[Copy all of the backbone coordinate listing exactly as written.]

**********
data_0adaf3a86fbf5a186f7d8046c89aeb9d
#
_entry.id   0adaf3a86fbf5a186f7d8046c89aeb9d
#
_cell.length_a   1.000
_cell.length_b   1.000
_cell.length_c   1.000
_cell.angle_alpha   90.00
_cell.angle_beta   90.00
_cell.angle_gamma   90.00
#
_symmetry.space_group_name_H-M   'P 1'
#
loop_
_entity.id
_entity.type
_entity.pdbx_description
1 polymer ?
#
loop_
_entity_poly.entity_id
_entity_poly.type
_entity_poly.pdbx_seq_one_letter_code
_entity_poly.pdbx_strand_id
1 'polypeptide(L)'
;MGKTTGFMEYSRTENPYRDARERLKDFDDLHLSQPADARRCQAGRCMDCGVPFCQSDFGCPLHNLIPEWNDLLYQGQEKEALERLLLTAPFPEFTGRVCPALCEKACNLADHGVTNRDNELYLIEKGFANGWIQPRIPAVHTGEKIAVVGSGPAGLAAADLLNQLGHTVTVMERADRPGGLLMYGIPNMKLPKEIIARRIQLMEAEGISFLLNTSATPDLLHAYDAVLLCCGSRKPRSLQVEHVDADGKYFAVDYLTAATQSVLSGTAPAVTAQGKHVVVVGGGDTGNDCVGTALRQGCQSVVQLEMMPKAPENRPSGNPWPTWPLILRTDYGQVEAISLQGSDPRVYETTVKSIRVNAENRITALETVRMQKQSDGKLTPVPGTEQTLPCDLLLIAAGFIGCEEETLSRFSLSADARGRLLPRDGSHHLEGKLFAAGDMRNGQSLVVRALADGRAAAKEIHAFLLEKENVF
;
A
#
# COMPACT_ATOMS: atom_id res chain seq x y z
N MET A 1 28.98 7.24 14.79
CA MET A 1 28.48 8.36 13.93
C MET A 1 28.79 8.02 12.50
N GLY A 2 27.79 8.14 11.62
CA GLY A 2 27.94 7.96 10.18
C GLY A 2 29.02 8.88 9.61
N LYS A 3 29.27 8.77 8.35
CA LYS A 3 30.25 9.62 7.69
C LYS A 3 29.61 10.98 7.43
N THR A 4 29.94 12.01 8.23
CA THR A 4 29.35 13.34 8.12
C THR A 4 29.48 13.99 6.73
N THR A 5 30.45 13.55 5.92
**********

data_0adaf3a86fbf5a186f7d8046c89aeb9d
#
_entry.id   0adaf3a86fbf5a186f7d8046c89aeb9d
#
_cell.length_a   1.000
_cell.length_b   1.000
_cell.length_c   1.000
_cell.angle_alpha   90.00
_cell.angle_beta   90.00
_cell.angle_gamma   90.00
#
_symmetry.space_group_name_H-M   'P 1'
#
loop_
_entity.id
_entity.type
_entity.pdbx_description
1 polymer ?
#
loop_
_entity_poly.entity_id
_entity_poly.type
_entity_poly.pdbx_seq_one_letter_code
_entity_poly.pdbx_strand_id
1 'polypeptide(L)'
;MGKTTGFMEYSRTENPYRDARERLKDFDDLHLSQPADARRCQAGRCMDCGVPFCQSDFGCPLHNLIPEWNDLLYQGQEKEALERLLLTAPFPEFTGRVCPALCEKACNLADHGVTNRDNELYLIEKGFANGWIQPRIPAVHTGEKIAVVGSGPAGLAAADLLNQLGHTVTVMERADRPGGLLMYGIPNMKLPKEIIARRIQLMEAEGISFLLNTSATPDLLHAYDAVLLCCGSRKPRSLQVEHVDADGKYFAVDYLTAATQSVLSGTAPAVTAQGKHVVVVGGGDTGNDCVGTALRQGCQSVVQLEMMPKAPENRPSGNPWPTWPLILRTDYGQVEAISLQGSDPRVYETTVKSIRVNAENRITALETVRMQKQSDGKLTPVPGTEQTLPCDLLLIAAGFIGCEEETLSRFSLSADARGRLLPRDGSHHLEGKLFAAGDMRNGQSLVVRALADGRAAAKEIHAFLLEKENVF
;
A
#
# COMPACT_ATOMS: atom_id res chain seq x y z
N MET A 1 28.98 7.24 14.79
CA MET A 1 28.48 8.36 13.93
C MET A 1 28.79 8.02 12.50
N GLY A 2 27.79 8.14 11.62
CA GLY A 2 27.94 7.96 10.18
C GLY A 2 29.02 8.88 9.61
N LYS A 3 29.27 8.77 8.35
CA LYS A 3 30.25 9.62 7.69
C LYS A 3 29.61 10.98 7.43
N THR A 4 29.94 12.01 8.23
CA THR A 4 29.35 13.34 8.12
C THR A 4 29.48 13.99 6.73
N THR A 5 30.45 13.55 5.92